It was hour seven of the eight hour trip to South Carolina. Ray, who had been sleeping peacefully in the reconfigured back seat with his head on a pillow that was resting atop a plastic bag containing two boxed pies and two pink sugar cookies, stood up and blocked my vision in the rear-view mirror. I waited patiently for him to do as he had been doing every couple of hours, turn a few circles and then lie back down in a more comfortable position. Instead, my vision remained blocked.
"What's Ray doing?" I asked my sister.
Kathy turned to look over her shoulder.
"I don't know," she replied, and then "Ray! Ray!
In my rear view I could see that Ray was intent on something in front of him.
"He's in the pie" said Kathy rather calmly for someone that had paid a large amount of money for them.
"What?!" I cried, "Get him out of there!"
Kathy tried grabbing Ray's collar and pulling him away from the bag but couldn't get a good grip on him. I could hear the bag rustling as Ray continued to forage.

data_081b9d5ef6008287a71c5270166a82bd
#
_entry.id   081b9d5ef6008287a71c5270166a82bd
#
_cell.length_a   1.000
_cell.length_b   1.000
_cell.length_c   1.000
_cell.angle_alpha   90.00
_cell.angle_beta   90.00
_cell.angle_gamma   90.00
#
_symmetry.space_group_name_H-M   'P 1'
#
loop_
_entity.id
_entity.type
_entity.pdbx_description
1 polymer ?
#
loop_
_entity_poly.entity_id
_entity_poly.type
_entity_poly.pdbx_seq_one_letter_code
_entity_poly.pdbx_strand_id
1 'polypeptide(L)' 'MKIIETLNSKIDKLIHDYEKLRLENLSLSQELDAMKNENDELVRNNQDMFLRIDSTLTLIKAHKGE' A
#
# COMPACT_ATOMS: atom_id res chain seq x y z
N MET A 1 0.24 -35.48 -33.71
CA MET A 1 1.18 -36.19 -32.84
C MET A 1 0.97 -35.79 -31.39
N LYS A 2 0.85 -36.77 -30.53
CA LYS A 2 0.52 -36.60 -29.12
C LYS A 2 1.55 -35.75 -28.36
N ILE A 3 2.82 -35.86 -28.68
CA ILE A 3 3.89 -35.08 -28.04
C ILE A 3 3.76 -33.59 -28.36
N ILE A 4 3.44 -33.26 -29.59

I reached my hand back and poked the dog.
"Leave it!" I commanded the hound in my best stern, dog-commanding voice.
As always, Ray ignored me.
Kathy unbuckled her seat belt, turned in her seat, and pulled Ray away from the bag long enough to grab it by the handles and haul it over the seat-back and onto her lap.
"Did he get the pies?" I asked anxiously as Kathy examined the contents of the bag.
"No,"she replied holding up one of the pink-sprinkled cookies, "He just chewed on one of Hannah's cookies."
There was a definite nibble gone from the edge of the pink butterfly cookie that we had bought for my eight-year-old niece. Teeth marks edged the half moon shape and a bit of dog-spit glistened in the sunlight.
"What time is it?" I asked my sister.
"Four" she replied.
"Well, it is his dinner time," I said as explanation for my dog's bad behavior, "He always eats at four."
Kathy broke off a small piece of the cookie and gave it to Ray.
"That's all you get," she said, then asked "What should we do with the rest of it?"
"Give it to Hannah," I replied, "Just tell her that Ray was hungry and needed a bit."
"Ok," said Kathy, "There's nothing wrong with a bit of dog slobber on your food anyways."
She replaced the cookie in the bag with the pies and held it on her lap for the remainder of the trip. Thwarted, Ray turned a circle, got comfortable, and went back to sleep.